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UN report criticizes US compliance with anti-torture treaty

[JURIST] The UN Committee Against Torture [official website] released a report [text, PDF] on Friday that found the US has fallen short of full compliance with the Convention Against Torture international treaty [text]. Police brutality [JURIST report], detention facilities, military interrogations and the criminalization of torture itself were several of the top concerns. The committee raised particular concern regarding the Guantanamo Bay [JURIST backgrounder] detention facility, urging the US to cease the indefinite holding of suspects of terrorism-related activities without official charge or trial, to "appropriately prosecute those responsible" for detainee mistreatment and to "ensure effective redress for victims." The panel called on the US to abolish unreasonable sleep deprivation during military interrogations as well as the practice of sensory deprivation, as scientific studies have shown that it induces psychosis. The committee also urged the US to federally criminalize torture:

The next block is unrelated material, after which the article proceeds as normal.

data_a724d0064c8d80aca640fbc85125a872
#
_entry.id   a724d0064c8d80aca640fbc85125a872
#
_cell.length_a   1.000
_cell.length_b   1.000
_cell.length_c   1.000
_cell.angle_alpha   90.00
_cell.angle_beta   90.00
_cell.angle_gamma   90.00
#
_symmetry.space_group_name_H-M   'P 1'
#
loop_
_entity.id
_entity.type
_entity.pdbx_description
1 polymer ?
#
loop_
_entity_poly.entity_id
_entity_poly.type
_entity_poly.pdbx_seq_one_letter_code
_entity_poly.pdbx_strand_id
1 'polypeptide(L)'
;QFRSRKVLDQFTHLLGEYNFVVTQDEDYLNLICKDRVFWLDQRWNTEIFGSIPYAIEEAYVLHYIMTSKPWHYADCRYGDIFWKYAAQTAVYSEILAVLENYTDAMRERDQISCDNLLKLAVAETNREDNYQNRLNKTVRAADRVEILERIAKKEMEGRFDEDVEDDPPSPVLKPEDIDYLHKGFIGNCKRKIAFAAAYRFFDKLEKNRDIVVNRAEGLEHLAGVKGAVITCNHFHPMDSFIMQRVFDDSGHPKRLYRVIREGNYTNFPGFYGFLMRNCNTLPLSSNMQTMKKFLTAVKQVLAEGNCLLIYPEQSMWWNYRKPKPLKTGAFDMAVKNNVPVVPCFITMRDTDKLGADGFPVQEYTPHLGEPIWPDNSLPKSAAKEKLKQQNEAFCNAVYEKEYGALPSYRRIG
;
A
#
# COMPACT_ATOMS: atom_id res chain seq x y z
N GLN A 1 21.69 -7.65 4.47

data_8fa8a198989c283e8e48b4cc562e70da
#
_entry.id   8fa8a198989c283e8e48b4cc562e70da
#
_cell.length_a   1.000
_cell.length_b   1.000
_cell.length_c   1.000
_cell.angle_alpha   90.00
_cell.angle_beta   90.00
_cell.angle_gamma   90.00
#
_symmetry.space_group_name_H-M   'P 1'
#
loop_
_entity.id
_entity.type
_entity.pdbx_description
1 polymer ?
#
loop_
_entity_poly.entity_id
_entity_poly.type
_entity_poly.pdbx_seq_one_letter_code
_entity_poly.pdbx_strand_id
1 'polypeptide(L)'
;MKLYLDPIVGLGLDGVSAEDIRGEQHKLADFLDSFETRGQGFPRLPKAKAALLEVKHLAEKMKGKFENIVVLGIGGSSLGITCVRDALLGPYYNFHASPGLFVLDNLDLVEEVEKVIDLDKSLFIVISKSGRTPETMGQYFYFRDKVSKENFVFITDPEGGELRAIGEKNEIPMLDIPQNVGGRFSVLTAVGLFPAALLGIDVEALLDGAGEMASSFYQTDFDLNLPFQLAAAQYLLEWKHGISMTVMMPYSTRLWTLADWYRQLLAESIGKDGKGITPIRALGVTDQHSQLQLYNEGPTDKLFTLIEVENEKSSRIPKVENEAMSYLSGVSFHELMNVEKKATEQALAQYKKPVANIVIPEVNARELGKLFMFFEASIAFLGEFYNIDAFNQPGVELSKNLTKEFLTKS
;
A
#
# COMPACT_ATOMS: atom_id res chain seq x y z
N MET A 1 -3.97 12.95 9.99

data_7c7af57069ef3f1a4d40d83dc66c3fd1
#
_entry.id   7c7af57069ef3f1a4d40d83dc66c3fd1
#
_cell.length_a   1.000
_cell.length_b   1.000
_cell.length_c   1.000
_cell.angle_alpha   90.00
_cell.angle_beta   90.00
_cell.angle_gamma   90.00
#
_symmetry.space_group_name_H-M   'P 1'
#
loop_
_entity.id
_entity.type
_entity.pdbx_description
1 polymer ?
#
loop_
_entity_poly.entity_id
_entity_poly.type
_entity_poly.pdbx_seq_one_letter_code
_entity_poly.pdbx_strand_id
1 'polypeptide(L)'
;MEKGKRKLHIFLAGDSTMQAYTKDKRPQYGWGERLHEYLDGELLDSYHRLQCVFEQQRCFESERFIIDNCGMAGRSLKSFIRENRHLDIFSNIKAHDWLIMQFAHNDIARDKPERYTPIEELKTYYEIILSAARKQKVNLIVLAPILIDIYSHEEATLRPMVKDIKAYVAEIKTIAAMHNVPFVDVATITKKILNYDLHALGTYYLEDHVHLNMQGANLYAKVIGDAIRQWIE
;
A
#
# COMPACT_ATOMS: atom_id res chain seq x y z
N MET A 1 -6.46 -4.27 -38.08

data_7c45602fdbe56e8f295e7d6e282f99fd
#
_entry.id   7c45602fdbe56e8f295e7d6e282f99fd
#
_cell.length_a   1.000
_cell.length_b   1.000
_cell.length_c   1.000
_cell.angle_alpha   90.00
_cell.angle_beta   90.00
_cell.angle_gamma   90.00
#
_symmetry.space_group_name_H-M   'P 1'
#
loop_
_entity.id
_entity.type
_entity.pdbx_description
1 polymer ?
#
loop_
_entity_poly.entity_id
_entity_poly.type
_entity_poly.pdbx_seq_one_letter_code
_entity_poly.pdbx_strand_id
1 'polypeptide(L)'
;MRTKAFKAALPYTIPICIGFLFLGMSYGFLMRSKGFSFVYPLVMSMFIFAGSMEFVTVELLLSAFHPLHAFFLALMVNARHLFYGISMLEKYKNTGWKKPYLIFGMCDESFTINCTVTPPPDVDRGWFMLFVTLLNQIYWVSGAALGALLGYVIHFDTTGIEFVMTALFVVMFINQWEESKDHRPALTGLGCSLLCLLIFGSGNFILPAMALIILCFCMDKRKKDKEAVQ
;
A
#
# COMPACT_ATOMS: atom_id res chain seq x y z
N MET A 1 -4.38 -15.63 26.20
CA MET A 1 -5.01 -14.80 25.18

Notwithstanding the State party's statement that under U.S. law, acts of torture are prohibited by various statutes and may be prosecuted in a variety of ways, the Committee regrets that a specific offence of torture has not been introduced yet at the federal level. The Committee is of the view that the introduction of such offence, in full conformity with Article 1 of the Convention, would strengthen the human rights protection framework in the State party.
The panel recommended the re-introduction of the Law Enforcement Torture Prevention Act [text, PDF], a bill previously proposed to Congress in 2012 that defines torture and criminalizes acts of torture by law enforcement officers and others acting under the color of law.

Last month the UN discussed changes [JURIST report] made to the original Convention Against Torture since its 1987 adoption and urged universal ratification. Torture remains a human rights issue worldwide despite a call from UN officials [JURIST report] in June to end torture in celebration of International Day in Support of Victims of Torture. In October the Supreme Court of Canada ruled [JURIST report] that citizens cannot sue foreign governments for torture as a result of the country's State Immunity Act, which gives foreign states immunity from the jurisdiction of any Canadian court. Also in October the UN Office of the High Commissioner for Human Rights [official website] warned [JURIST report] that, despite the fragile ceasefire in eastern Ukraine, abuses such as abductions, torture and ill-treatment still affect local civilians daily.

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